“Black Lives Matter. Black Arts Matter.”
Early in the documentary River City Drumbeat, these powerful words blast from a speaker addressing the children of the River City Drum Corps — an immersive music, cultural and educational youth program in Louisville, Ky. The mantra then reverberates throughout the film, which chronicles the passing of RCDC leadership from Ed “Nardie” White to his protégé, Albert Shumake, as well as their joint efforts to help the children and the RCDC develop.
Directed by Anne Flatté and Marlon Johnson, River City Drumbeat is above all a testament to Black excellence, beginning with its opening quote, “We desire to bequeath two things to our children. The first one is roots, the other is wings.” Featuring the development of the youths who participate in the program and the community that has a hand in raising them, this documentary is equal parts powerful and inspirational. Whether it be hearing how the RCDC program has helped children transition to adulthood or how it’s kept them away from the violence and drugs that are prominent in their neighborhoods, the positive results within the community are undeniable.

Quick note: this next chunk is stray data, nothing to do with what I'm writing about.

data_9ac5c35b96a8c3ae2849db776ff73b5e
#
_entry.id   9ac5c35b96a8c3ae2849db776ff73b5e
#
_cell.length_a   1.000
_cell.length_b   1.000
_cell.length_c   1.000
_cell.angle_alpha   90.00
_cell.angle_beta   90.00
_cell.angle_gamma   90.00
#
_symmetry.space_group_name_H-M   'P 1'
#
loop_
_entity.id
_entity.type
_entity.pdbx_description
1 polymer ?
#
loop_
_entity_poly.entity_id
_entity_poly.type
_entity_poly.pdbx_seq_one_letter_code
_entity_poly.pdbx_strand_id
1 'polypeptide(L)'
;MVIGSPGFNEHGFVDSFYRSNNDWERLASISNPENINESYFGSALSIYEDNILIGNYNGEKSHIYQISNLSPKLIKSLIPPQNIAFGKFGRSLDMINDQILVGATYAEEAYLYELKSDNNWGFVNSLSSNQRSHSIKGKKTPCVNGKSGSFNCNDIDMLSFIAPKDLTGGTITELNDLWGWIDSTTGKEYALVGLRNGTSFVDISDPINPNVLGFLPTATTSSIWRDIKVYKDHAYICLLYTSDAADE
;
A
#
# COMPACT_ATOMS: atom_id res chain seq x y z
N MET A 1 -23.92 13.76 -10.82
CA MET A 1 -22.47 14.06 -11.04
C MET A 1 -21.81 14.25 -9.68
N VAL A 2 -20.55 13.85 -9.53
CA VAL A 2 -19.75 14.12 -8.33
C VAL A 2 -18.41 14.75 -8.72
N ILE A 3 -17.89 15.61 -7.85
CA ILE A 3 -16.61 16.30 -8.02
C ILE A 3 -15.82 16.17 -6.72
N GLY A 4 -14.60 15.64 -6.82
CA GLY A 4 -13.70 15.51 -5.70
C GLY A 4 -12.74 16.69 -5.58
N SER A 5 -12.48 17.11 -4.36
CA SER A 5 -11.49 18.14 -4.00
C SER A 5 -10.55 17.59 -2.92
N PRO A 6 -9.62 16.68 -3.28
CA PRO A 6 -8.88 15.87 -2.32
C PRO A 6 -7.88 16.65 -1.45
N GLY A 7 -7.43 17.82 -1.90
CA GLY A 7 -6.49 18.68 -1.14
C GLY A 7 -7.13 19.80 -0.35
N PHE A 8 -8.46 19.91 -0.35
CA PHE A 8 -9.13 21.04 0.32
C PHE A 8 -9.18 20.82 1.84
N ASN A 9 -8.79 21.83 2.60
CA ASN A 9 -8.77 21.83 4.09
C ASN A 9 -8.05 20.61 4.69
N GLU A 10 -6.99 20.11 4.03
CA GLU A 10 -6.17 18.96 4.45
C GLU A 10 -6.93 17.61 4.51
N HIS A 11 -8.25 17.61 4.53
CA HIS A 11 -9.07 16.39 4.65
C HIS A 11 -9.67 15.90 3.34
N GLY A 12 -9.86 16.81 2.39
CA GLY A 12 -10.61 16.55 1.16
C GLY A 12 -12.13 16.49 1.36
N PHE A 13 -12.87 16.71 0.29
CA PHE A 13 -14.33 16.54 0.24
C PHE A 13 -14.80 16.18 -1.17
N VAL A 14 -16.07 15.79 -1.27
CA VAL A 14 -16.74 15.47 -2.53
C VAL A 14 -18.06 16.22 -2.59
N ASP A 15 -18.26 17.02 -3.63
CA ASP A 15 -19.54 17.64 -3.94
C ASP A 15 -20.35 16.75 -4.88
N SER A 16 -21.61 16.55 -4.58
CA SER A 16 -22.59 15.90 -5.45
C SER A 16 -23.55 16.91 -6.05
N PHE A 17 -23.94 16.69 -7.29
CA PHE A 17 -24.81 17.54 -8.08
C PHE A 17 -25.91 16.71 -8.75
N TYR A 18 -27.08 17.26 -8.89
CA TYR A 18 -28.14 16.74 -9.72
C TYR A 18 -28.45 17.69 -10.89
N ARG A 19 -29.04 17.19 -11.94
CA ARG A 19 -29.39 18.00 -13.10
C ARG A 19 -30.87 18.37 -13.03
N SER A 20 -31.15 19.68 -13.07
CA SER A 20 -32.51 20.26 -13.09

Throughout River City Drumbeat, the passing of the torch from White to Shumake smartly introduces audiences to different aspects of Black culture via music and art. Looking into the two men’s lives, seeing the impact the arts have had on them and why they are incredible leaders despite their circumstances, nicely emphasizes how passion can shape one’s journey — and is truly a privilege to watch.
Available to rent starting Aug. 14 via grailmoviehouse.com